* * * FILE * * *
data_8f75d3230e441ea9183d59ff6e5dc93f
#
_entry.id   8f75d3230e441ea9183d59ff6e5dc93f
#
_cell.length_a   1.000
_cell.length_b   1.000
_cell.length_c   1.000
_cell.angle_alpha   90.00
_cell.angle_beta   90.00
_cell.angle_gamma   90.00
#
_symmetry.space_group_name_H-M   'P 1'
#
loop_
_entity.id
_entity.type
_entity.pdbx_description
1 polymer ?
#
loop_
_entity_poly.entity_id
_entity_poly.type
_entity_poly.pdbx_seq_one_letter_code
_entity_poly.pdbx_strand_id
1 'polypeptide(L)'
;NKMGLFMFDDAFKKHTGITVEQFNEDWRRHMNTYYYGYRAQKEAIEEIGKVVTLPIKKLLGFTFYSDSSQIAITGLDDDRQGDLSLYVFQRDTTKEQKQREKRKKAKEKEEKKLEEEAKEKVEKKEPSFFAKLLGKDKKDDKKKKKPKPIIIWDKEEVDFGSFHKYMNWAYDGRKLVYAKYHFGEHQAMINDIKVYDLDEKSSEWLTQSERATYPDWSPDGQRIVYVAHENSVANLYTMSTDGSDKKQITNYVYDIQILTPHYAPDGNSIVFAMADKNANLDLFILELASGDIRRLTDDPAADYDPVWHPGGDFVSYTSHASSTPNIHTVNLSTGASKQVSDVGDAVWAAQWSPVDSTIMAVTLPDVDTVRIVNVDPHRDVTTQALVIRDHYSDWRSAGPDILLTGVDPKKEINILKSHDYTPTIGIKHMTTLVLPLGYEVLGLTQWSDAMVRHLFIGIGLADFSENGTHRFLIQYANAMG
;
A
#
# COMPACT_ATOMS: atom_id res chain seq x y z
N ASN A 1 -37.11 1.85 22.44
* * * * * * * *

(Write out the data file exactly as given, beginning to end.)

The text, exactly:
data_8f75d3230e441ea9183d59ff6e5dc93f
#
_entry.id   8f75d3230e441ea9183d59ff6e5dc93f
#
_cell.length_a   1.000
_cell.length_b   1.000
_cell.length_c   1.000
_cell.angle_alpha   90.00
_cell.angle_beta   90.00
_cell.angle_gamma   90.00
#
_symmetry.space_group_name_H-M   'P 1'
#
loop_
_entity.id
_entity.type
_entity.pdbx_description
1 polymer ?
#
loop_
_entity_poly.entity_id
_entity_poly.type
_entity_poly.pdbx_seq_one_letter_code
_entity_poly.pdbx_strand_id
1 'polypeptide(L)'
;NKMGLFMFDDAFKKHTGITVEQFNEDWRRHMNTYYYGYRAQKEAIEEIGKVVTLPIKKLLGFTFYSDSSQIAITGLDDDRQGDLSLYVFQRDTTKEQKQREKRKKAKEKEEKKLEEEAKEKVEKKEPSFFAKLLGKDKKDDKKKKKPKPIIIWDKEEVDFGSFHKYMNWAYDGRKLVYAKYHFGEHQAMINDIKVYDLDEKSSEWLTQSERATYPDWSPDGQRIVYVAHENSVANLYTMSTDGSDKKQITNYVYDIQILTPHYAPDGNSIVFAMADKNANLDLFILELASGDIRRLTDDPAADYDPVWHPGGDFVSYTSHASSTPNIHTVNLSTGASKQVSDVGDAVWAAQWSPVDSTIMAVTLPDVDTVRIVNVDPHRDVTTQALVIRDHYSDWRSAGPDILLTGVDPKKEINILKSHDYTPTIGIKHMTTLVLPLGYEVLGLTQWSDAMVRHLFIGIGLADFSENGTHRFLIQYANAMG
;
A
#
# COMPACT_ATOMS: atom_id res chain seq x y z
N ASN A 1 -37.11 1.85 22.44